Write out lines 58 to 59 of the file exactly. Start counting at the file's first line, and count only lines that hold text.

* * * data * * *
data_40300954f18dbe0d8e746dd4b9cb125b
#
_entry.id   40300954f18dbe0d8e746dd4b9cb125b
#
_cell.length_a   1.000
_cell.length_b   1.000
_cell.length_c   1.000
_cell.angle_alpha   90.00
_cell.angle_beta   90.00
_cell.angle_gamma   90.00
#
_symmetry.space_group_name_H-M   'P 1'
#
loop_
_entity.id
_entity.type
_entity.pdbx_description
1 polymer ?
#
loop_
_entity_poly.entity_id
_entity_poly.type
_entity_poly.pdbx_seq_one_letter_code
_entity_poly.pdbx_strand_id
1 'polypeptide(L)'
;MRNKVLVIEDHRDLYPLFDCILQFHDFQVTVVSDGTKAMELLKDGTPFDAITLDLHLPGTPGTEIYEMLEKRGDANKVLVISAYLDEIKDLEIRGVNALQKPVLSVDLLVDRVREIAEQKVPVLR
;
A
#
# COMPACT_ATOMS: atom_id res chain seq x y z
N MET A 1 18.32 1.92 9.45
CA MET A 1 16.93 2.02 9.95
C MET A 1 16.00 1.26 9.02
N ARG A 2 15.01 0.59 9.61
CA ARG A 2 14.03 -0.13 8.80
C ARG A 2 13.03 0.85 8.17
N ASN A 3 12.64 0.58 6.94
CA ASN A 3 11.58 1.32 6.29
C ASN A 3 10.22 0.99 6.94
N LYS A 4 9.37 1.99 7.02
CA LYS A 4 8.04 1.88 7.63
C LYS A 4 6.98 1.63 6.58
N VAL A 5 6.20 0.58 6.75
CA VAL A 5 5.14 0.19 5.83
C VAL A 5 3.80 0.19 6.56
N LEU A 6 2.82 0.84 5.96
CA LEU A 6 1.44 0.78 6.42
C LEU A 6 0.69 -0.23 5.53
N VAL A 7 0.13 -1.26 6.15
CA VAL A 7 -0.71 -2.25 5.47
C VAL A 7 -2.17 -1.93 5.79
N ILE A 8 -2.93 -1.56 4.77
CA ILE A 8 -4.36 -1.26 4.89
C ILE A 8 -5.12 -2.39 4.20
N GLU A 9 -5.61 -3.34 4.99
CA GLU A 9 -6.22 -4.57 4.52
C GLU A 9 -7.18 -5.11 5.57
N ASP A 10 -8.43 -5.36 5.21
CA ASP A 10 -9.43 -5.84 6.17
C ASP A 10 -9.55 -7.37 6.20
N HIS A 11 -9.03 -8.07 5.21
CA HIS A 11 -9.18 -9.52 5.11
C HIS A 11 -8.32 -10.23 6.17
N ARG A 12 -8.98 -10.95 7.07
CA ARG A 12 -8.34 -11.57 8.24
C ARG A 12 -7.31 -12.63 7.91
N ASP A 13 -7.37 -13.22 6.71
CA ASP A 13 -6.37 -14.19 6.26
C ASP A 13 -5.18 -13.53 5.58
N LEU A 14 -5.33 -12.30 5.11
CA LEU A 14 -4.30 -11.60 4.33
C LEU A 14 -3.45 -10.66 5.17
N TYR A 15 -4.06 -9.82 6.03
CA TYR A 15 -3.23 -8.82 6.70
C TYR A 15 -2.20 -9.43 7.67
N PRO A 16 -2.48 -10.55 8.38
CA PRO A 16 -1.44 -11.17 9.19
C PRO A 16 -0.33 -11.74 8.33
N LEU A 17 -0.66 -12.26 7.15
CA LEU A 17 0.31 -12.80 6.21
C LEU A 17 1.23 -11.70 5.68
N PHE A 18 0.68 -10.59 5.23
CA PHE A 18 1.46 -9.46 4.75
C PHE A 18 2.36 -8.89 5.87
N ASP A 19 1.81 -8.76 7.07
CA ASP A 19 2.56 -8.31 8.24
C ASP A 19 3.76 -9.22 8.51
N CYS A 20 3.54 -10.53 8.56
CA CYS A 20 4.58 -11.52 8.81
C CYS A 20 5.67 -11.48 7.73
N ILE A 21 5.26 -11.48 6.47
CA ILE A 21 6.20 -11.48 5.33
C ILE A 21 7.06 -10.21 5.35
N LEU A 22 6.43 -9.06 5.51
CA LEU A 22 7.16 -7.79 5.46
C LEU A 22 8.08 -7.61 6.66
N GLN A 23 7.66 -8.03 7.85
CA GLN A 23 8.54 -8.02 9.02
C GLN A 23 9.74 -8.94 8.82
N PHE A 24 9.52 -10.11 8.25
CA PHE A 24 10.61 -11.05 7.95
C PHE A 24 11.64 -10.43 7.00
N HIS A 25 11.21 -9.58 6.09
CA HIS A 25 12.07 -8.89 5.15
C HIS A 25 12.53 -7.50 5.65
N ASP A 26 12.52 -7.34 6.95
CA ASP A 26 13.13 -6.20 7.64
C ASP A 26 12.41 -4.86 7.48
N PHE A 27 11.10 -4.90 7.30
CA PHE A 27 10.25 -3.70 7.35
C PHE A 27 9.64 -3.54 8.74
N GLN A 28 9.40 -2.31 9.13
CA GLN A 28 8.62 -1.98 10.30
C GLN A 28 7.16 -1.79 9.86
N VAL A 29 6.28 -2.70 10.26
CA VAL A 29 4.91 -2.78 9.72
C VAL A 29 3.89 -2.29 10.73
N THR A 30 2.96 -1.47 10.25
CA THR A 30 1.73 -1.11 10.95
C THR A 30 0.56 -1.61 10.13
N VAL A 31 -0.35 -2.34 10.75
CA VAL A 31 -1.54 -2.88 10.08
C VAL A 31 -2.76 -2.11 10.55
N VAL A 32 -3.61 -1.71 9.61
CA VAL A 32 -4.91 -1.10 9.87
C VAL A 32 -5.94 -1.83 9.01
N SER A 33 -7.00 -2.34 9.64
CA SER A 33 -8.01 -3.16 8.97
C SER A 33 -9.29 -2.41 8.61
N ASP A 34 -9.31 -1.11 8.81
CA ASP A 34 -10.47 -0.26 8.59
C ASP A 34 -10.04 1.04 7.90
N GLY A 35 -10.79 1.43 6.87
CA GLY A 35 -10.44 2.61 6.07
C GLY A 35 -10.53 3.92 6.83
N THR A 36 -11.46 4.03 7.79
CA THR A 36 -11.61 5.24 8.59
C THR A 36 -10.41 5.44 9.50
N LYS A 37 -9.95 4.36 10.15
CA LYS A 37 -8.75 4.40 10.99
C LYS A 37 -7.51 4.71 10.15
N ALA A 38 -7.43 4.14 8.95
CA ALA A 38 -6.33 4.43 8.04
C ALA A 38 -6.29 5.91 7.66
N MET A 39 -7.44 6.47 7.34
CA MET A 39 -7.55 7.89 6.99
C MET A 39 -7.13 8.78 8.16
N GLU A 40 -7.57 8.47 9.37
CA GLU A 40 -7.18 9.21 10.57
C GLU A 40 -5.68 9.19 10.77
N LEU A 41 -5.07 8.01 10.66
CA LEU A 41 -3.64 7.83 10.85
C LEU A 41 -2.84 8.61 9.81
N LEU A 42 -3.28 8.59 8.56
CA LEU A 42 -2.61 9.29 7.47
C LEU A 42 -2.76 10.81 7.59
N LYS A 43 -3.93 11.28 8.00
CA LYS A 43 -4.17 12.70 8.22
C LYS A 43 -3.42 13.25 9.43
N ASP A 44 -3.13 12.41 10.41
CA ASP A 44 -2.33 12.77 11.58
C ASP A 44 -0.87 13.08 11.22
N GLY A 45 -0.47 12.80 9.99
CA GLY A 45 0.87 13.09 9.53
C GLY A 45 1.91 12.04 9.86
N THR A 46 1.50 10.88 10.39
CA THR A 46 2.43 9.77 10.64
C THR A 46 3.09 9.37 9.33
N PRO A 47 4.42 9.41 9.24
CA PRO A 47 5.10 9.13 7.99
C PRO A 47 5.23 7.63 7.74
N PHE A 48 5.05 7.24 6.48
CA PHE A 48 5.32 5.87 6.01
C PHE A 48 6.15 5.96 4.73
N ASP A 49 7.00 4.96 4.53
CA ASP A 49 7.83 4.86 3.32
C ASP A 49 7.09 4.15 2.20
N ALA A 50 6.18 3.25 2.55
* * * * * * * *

N ASP A 10 -8.43 -5.36 5.21
CA ASP A 10 -9.43 -5.84 6.17